This article is more than 1 year old
Microsoft, Google et al form club to push 25/50 Gbps Ethernet
New consortium plans faster Ethernet delivered faster than rival standard groups
A new consortium of vendors is firing up to give 25 Gbps and 50 Gbps Ethernet a push, in an effort to get the kind of performance demanded in cloud data centres.
While lab demonstrations have shown that Ethernet will one day be able to reach 400 Gbps, you need standards to turn speed into systems, and that's what Microsoft, Mellanox, Arista Networks, Broadcom and Google want to achieve with their 25G Ethernet Consortium.
The consortium is putting forward “a specification optimized to allow data center networks to run over a 25 or 50 Gigabit per second (Gbps) Ethernet link protocol”, the group's statement says. They want to define “an industry-standard, interoperable Ethernet specification that boosts the performance and slashes the interconnect cost per Gbps between the server Network Interface Controller (NIC) and Top-of-Rack (ToR) switch”.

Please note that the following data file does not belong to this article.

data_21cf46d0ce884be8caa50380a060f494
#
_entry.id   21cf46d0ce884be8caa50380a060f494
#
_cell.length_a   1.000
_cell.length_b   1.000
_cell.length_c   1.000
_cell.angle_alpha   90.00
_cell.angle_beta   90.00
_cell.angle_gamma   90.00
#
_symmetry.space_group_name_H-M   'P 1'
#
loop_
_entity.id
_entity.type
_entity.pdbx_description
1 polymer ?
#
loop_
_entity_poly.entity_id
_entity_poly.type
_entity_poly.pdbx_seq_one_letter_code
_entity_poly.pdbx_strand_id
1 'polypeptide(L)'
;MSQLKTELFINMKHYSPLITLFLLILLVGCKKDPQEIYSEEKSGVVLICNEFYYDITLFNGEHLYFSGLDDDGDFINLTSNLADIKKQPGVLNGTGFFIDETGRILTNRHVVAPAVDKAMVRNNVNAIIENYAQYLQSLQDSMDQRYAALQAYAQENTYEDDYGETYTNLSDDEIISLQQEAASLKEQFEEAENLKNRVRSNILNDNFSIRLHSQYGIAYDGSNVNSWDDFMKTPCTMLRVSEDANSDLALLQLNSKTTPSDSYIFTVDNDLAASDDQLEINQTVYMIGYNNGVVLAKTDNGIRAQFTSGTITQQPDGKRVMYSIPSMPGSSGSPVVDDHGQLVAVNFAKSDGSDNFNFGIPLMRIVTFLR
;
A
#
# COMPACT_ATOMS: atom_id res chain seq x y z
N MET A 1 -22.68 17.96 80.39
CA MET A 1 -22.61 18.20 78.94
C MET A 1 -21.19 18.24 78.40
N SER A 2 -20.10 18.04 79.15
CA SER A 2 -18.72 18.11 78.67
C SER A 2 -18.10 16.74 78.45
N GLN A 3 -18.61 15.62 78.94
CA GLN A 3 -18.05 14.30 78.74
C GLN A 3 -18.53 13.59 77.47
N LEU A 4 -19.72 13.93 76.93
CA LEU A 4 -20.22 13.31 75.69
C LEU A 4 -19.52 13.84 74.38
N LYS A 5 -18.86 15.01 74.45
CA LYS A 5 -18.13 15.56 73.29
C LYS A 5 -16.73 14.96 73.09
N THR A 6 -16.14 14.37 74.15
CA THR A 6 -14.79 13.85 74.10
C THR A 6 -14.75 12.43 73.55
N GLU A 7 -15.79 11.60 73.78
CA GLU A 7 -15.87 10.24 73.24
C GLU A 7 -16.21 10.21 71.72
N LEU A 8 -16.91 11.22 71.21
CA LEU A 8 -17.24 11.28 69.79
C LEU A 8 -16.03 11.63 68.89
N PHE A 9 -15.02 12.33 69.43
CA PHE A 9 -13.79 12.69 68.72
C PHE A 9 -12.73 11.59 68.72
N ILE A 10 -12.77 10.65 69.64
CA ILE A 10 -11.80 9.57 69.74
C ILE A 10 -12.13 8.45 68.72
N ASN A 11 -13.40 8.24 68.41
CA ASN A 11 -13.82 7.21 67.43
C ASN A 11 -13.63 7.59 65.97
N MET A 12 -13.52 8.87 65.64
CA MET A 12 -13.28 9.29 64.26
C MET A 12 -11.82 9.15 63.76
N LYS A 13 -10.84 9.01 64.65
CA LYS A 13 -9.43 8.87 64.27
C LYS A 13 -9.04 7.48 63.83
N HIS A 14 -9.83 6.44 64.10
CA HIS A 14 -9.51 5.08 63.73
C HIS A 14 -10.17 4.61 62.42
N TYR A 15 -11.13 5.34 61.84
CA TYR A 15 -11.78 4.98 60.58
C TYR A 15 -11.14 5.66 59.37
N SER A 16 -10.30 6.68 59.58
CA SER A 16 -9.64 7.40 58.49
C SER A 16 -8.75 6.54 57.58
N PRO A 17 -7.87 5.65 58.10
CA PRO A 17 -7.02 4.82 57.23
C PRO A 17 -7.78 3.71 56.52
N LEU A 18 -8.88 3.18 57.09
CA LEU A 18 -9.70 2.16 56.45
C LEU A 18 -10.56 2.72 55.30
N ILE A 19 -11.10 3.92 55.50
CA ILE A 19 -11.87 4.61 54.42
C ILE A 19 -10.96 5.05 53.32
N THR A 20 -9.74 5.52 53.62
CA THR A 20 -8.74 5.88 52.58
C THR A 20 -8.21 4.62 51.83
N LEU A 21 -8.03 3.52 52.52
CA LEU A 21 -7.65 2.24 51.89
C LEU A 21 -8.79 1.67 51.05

There's a 25 Gbps single-lane spec and a 50 Gbps dual-lane link protocol, and will be made available royalty-free to vendors that join the consortium.
The spec covers physical and MAC layer behaviours, including “virtual lane alignment, autonegotiation, and forward error correction characteristics,” the group says.
They anticipate compliant implementations should be able to roll out over the next 12 to 18 months. ®